Recently, I reviewed the Mad Catz F.R.E.Q. 2 (reviewed here), a $40 analogue gaming headset with excellent value for the money. The F.R.E.Q. 4 is only slightly more expensive, coming in at $53 if you’re buying it in the US. For European customers, the price gap is currently wider as the F.R.E.Q. 2 goes for €38, while the F.R.E.Q. 4 costs €61. The differences between these two headsets boil down to connectivity—instead of a 3.5-mm analogue connection, the F.R.E.Q. 4 sports USB connectivity and boasts some extras that come along with it.
The Mad Catz F.R.E.Q. 4 is based on a pair of 50-mm dynamic speaker drivers (compared to 40-mm drivers on the F.R.E.Q 2). According to the manufacturer, these are “tuned for gaming,” promising a remarkable bass and crisp highs. The USB connectivity brings three features which don’t exist on the F.R.E.Q. 2: RGB lighting effects, Xear 7.1 virtual surround sound, and a software driver for tweaking. The microphone didn’t change. As such, it’s still omnidirectional, retractable, and equipped with ENC (Environmental Noise Cancellation) technology used to suppress external noise.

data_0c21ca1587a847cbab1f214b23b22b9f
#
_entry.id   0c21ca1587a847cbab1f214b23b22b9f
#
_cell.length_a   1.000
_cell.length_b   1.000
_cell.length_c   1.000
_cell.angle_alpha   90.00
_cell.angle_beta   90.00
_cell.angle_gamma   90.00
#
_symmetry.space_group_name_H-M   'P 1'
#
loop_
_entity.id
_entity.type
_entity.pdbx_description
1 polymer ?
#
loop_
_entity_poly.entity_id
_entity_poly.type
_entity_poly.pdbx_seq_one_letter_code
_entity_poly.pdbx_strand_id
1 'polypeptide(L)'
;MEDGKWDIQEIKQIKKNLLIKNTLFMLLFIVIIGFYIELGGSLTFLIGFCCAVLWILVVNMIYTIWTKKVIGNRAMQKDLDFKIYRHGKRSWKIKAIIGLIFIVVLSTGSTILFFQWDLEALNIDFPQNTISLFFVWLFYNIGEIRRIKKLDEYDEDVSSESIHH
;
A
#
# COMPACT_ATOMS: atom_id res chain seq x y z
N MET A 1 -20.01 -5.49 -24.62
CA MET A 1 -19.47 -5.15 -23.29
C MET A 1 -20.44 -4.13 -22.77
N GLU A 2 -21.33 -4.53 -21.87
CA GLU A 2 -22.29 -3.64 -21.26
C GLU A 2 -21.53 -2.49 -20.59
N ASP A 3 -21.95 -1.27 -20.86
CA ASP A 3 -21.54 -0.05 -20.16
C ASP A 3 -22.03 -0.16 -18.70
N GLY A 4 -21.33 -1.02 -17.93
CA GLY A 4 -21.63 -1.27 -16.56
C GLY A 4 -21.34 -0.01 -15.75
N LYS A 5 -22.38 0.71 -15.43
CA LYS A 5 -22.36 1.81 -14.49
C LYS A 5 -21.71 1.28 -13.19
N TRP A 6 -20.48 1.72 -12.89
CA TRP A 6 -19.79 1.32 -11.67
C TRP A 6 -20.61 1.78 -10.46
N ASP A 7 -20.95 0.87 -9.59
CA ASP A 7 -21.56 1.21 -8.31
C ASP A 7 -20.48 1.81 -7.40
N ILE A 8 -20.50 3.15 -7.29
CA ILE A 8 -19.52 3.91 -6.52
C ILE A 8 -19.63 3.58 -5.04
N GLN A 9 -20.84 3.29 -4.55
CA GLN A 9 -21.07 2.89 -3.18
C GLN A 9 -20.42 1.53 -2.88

- 50-mm dynamic drivers (neodymium magnet)
- 32 Ω impedance
- 20–20,000 Hz frequency response (specified by the manufacturer)
- Closed-back, over-ear design
- Retractable, omnidirectional microphone
- Customizable RGB lighting system
- Xear 7.1 virtual surround sound
- 2.2 m rubberized USB cable
- In-line remote control with volume, microphone, and surround sound controls
- Weight: 320 g